About six weeks before the job was scheduled to end, however, something had gone terribly wrong. My supervisor and some of her most trusted friends began to whisper a lot in the office, and whenever they walked past me, they would stop talking and throw furtive glances in my direction. At first I was sure they were looking at someone else directly behind me, and I would spin around quickly as if being stalked by a serial killer in a horror film. But there was never anyone there. I started to worry that I’d made some mistake that cost the company a lot of money and even more to fix. I also worried about getting fired. This was a predicament that would negatively affect my chances for finding gainful employment back in Denver. After all, this was still a temporary job. I still planned to return to Colorado when the assignment was over and try a fresh start at becoming a Westerner. I started to ask around, but no one else in the office knew anything beyond the fact that my immediate supervisor was acting weirdly, even for her.

Four weeks later the whole office knew what was going on. The woman I had replaced didn’t want to come back. She wanted to be a stay-at-home mom and spend as much time as possible with her baby girl during her first year of life. My supervisor panicked. She had been counting down the time until I was out of the office, just as I had been. Now she was faced with the real possibility that I’d become a permanent fixture there. She had several conversations with this employee, who’d already given her two weeks’ notice but was willing to rescind it for a healthy pay raise. Apparently part of her wanted to be a stay-at-home mom, but a bigger part wanted a larger paycheck. It had all been a ploy (and a good one too) to get more money and benefits. It might have worked had I not been there. Once the operations manager got wind of what was going on, he asked my supervisor if she indeed had received the other woman’s resignation in writing, and when she answered yes, it was his decision to accept it and to change my job status from temporary to permanent. And just that fast, she was out of a job, and I had a permanent one.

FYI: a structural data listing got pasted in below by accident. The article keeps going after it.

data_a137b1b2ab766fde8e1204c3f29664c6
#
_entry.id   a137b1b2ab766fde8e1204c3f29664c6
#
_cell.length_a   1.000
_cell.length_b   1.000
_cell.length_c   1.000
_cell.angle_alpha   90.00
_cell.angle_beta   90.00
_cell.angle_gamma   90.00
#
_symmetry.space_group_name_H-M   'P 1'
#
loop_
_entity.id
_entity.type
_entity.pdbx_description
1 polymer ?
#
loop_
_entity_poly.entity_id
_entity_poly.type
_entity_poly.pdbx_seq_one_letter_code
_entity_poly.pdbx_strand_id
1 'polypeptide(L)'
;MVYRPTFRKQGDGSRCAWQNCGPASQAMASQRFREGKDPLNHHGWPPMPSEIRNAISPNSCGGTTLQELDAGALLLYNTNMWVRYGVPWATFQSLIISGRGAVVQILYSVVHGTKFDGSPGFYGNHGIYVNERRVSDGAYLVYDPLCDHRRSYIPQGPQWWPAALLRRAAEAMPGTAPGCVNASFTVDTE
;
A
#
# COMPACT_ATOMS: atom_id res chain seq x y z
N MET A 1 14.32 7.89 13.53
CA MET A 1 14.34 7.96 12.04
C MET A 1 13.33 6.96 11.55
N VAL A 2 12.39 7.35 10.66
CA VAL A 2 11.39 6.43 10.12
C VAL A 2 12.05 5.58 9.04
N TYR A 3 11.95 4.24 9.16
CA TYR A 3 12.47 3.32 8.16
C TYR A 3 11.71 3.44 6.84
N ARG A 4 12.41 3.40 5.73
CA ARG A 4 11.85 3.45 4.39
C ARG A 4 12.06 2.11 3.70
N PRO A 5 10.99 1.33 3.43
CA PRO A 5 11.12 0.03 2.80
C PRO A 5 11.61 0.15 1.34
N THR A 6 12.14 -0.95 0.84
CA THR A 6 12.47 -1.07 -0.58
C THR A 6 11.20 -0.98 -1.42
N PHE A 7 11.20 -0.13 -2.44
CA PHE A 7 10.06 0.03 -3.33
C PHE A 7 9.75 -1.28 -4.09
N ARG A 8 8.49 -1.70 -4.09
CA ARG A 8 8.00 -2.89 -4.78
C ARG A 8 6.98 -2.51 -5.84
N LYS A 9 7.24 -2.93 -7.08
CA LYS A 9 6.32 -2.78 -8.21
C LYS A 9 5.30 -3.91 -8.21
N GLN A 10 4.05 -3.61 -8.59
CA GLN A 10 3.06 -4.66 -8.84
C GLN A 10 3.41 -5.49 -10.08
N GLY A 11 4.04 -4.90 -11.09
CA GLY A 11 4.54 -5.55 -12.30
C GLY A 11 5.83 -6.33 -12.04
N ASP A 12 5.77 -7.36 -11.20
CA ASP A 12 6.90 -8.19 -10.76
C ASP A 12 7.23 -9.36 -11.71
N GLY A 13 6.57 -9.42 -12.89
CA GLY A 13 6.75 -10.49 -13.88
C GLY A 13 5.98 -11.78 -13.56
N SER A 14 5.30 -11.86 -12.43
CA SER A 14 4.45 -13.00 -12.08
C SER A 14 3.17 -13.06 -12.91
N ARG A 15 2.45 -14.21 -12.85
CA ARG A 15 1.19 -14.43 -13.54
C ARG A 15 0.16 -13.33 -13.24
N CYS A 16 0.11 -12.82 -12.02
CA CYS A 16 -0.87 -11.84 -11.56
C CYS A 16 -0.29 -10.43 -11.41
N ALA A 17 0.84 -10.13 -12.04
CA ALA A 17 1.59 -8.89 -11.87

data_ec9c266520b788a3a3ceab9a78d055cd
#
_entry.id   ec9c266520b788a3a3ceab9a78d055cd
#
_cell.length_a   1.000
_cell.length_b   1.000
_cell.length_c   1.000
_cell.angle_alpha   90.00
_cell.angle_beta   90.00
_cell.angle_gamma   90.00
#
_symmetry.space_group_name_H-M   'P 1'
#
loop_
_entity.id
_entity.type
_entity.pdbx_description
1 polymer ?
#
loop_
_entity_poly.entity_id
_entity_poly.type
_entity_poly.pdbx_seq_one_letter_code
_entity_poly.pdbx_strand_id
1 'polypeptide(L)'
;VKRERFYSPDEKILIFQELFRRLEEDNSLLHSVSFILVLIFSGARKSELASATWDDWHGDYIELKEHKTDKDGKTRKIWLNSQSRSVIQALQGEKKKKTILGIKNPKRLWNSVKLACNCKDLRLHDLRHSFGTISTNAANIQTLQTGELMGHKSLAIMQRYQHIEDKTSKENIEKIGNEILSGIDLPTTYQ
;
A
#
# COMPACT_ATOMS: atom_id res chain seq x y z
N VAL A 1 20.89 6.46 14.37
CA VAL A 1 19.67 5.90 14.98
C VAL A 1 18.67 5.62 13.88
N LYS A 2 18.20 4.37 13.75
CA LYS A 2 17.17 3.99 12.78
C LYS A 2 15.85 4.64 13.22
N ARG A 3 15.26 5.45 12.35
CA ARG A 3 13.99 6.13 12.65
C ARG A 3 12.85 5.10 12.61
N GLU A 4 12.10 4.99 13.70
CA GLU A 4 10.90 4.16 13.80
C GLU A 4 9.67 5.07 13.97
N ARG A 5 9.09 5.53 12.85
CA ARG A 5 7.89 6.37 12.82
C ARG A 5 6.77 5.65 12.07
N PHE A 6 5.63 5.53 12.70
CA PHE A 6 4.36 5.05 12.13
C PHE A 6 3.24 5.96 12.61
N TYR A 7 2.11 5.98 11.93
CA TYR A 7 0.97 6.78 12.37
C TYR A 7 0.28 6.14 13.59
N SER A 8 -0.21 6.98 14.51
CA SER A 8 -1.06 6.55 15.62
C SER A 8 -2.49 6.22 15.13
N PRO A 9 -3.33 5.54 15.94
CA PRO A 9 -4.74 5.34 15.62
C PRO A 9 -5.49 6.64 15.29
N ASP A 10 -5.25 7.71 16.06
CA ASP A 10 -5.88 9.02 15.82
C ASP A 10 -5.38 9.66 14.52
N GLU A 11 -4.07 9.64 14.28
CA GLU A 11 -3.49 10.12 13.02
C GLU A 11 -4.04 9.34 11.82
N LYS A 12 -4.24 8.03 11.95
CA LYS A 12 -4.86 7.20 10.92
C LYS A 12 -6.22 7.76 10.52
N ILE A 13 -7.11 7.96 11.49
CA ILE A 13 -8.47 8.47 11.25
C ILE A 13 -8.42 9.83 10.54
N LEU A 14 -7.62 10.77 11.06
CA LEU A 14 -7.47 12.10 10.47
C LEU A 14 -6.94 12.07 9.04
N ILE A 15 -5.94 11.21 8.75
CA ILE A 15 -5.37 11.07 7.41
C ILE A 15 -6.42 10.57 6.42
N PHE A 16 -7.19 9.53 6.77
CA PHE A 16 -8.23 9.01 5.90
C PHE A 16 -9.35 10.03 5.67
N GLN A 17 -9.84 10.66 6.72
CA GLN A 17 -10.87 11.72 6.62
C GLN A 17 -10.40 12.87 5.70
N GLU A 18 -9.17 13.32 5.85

This was the first lesson I learned about how corporate games are played. An accepted rule is, if you have leverage, you can try to get more money, more benefits, a promotion, or a better title. But the important thing is that you have to know when you have leverage and when you don’t. The employee I replaced had leverage up until the moment I temporarily filled her shoes. Had the position remained vacant, or if I’d been a less-than-stellar employee, her demands might have been more positively received. But once I began working at the company, her leverage evaporated like morning dew on a summer day. Had she, as a valued employee, simply returned to work on time after her maternity leave had expired, of course they would have given her job back to her. Because she made demands however, the appeal of having her continue as an employee quickly wore off.

Corporations are funny that way. The same business that expects a high level of commitment and loyalty from you doesn’t always return the favor. Over the years I’ve seen many employees work themselves into a stupor under the mistaken notion that by doing so they were earning some form of future currency with their present employer, as if brownie points really have an actual cash value. The truth is these employees were just working at a detrimental and often unsustainable pace for something they’d never get. Such people burn themselves out and are generally the first to be let go in a pinch. Corporations prize loyalty highly, but since they rarely give it in return, I suggest you mold your corporate career around ethics and your own personal ambitions, and leave the concept of loyalty for your relationship between you and the trusted family pet.

Continues...

Excerpted from "Corporate Games: Outthink the Competition and Take It All" by Michelle Edith Jones. Copyright © 2014 by Michelle Edith Jones. Excerpted by permission. All rights reserved. No part of this excerpt may be reproduced or reprinted without permission in writing from the publisher. Excerpts are provided solely for the personal use of visitors to this web site.
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Author Profile

Michelle Edith Jones

Michelle Edith Jones

Michelle Edith Jones was born and raised in Chicago, Illinois, and has been working in the corporate world since 1984. She started out as a records clerk at Hanover Insurance Company and has since worked for a variety of companies, agencies and brokerage firms. Today, she can currently be found at Harco National Insurance Company in Rolling Meadows, Illinois.

View full Profile of Michelle Edith Jones